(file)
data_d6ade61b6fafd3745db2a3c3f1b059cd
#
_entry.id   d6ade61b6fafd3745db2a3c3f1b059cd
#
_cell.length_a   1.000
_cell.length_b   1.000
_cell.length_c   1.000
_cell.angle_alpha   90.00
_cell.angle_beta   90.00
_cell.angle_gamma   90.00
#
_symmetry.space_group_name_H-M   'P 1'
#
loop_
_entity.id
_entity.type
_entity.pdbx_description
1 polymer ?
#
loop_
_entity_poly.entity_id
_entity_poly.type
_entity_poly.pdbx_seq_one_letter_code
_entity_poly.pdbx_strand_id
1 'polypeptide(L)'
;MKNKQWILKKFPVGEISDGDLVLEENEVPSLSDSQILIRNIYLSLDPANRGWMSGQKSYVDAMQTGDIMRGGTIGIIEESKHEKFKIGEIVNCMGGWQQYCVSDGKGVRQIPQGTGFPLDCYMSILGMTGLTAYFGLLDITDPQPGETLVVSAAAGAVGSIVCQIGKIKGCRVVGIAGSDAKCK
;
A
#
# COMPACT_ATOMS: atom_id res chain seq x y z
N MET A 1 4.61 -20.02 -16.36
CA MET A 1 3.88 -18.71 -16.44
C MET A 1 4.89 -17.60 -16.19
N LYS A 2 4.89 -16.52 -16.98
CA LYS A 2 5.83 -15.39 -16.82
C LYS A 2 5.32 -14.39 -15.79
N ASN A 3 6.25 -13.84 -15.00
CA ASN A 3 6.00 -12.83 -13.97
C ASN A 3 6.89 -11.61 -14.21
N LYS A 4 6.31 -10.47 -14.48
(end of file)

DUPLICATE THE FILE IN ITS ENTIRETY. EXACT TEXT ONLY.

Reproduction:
data_d6ade61b6fafd3745db2a3c3f1b059cd
#
_entry.id   d6ade61b6fafd3745db2a3c3f1b059cd
#
_cell.length_a   1.000
_cell.length_b   1.000
_cell.length_c   1.000
_cell.angle_alpha   90.00
_cell.angle_beta   90.00
_cell.angle_gamma   90.00
#
_symmetry.space_group_name_H-M   'P 1'
#
loop_
_entity.id
_entity.type
_entity.pdbx_description
1 polymer ?
#
loop_
_entity_poly.entity_id
_entity_poly.type
_entity_poly.pdbx_seq_one_letter_code
_entity_poly.pdbx_strand_id
1 'polypeptide(L)'
;MKNKQWILKKFPVGEISDGDLVLEENEVPSLSDSQILIRNIYLSLDPANRGWMSGQKSYVDAMQTGDIMRGGTIGIIEESKHEKFKIGEIVNCMGGWQQYCVSDGKGVRQIPQGTGFPLDCYMSILGMTGLTAYFGLLDITDPQPGETLVVSAAAGAVGSIVCQIGKIKGCRVVGIAGSDAKCK
;
A
#
# COMPACT_ATOMS: atom_id res chain seq x y z
N MET A 1 4.61 -20.02 -16.36
CA MET A 1 3.88 -18.71 -16.44
C MET A 1 4.89 -17.60 -16.19
N LYS A 2 4.89 -16.52 -16.98
CA LYS A 2 5.83 -15.39 -16.82
C LYS A 2 5.32 -14.39 -15.79
N ASN A 3 6.25 -13.84 -15.00
CA ASN A 3 6.00 -12.83 -13.97
C ASN A 3 6.89 -11.61 -14.21
N LYS A 4 6.31 -10.47 -14.48